"lost tribes" most certainly did not migrate to North America and turn into Indians...even the native languages refute this), then I might bother to look into your doctrine.

      Failing the above, I have to join the others to say you've been conned and badly.

      January 7, 2013 at 3:26 pm |
  5. Susie T. Bean

    The carpenter cult or the middle aged Mo who talked to an angel.
    What exactly is there to respect about this guff?

    January 6, 2013 at 11:35 pm |
  6. Brian

    This article belabors the obvious. If you read the Bible in its original Hebrew and Koine Greek you will find it full of what we now call "four letter words." Our "translation" is more a paraphrase than a translation.

    January 6, 2013 at 11:30 pm |
    • Seyedibar

      Remember when Judah (the founder of Judaism) knocked up his own daughter?
      That was funny.

      January 7, 2013 at 12:21 am |
  7. Theo

    "But, actually, the Jesus of the Bible was more human than most people are conditioned to think."

    Imagine what else you might be "conditioned" for (cough) (magic)

    January 6, 2013 at 11:30 pm |
  8. David Sloman

    So, what is the point of this article? Really, what is the point here? Does this guy think he has some information that nobody ever thought of? He was human. He did things ALL humans do. You should think about something that actually makes a difference. It was a waste of good ink.

    January 6, 2013 at 11:27 pm |
    • Damascus

      Yes, exactly. Does it matter a whit that the pope pees, for goodness sake? This article accomplishes nothing at all.

      January 6, 2013 at 11:35 pm |
    • James

      "He did things ALL humans do."

      Did he have erections and wet dreams, then?

      January 6, 2013 at 11:43 pm |
  9. bill

    Let me guess, the author is gay?

    January 6, 2013 at 11:24 pm |
    • James

      Why, are you looking for a hook up, bill?

      January 6, 2013 at 11:44 pm |

    I think you people are so comical... You always challenge peoples individual testimonies that they have paid the price to obtain but none of you can ever disprove very simple facts: He came, He lived, He healed, He died, and then He lived again.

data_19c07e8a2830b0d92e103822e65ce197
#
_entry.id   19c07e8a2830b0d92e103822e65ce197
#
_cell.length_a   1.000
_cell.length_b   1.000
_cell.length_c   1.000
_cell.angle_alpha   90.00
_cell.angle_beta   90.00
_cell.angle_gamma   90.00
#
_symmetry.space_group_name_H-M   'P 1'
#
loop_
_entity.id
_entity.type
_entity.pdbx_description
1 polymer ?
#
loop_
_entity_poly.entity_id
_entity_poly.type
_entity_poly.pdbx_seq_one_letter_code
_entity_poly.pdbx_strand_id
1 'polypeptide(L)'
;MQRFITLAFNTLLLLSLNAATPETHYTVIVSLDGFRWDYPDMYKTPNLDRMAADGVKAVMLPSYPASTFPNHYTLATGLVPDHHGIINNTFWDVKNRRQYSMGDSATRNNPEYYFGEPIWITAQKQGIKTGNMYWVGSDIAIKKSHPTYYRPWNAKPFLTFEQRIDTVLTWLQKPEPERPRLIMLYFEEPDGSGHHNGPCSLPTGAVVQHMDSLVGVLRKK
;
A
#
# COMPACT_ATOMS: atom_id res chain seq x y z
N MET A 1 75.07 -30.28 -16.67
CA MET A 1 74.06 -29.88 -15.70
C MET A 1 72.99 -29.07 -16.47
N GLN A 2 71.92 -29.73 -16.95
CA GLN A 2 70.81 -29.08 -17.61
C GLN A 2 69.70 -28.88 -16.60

If you can figure out how to walk on water, then let's talk. Otherwise, I'll stick with Jesus.

    January 6, 2013 at 11:22 pm |
    • Athy

      Good. You do that, fool.

      January 6, 2013 at 11:24 pm |
    • Tom, Tom, the Piper's Son

      Prove Jesus rose from the dead and I'll be happy to look at your evidence. Otherwise, keep your beliefs to yourself and stop using them to tell everyone else how to live.

      January 6, 2013 at 11:25 pm |
    • fsmgroupie

      but he never wiped his own a$$. just used a little miracle magic and poof-mr. clean

      January 6, 2013 at 11:30 pm |
    • FreeFromTheism

      Fantastic shifting of the burden of proof example!
      thank you for that

      January 6, 2013 at 11:31 pm |
    • James

      Well, if he was real then he did live and die, like every human, but the rest is just speculation. What proof do you have to call them "fact"? Your claim, your burden of proof.

      January 6, 2013 at 11:48 pm |
    • t3chnician

      Show us any proof that Jesus actually lived. I'd like to see that. And if you can show proof of that, show us proof that he came back to life and also proof of all the other things that he supposedly did. The truth is that there is no proof that Jesus ever even existed, and even if he did exist there is no proof that he has anything to do with the real God. So all you people who want to give your souls to a person who may have never existed, and if he did exist was riding a camel around in the desert wiping himself with his hand, then go ahead and try and give your soul away to him. Good luck with that.

      January 6, 2013 at 11:50 pm |
    • Herby Sagues

      Those are not facts. They are claims. Unverified claims, written down decades after the alleged witnesses had died. And many of them came to be verified as wrong (for example, most of the claims about judgment day said in no ambiguous terms that the date would come during the lives of the listeners, and they are all dead now).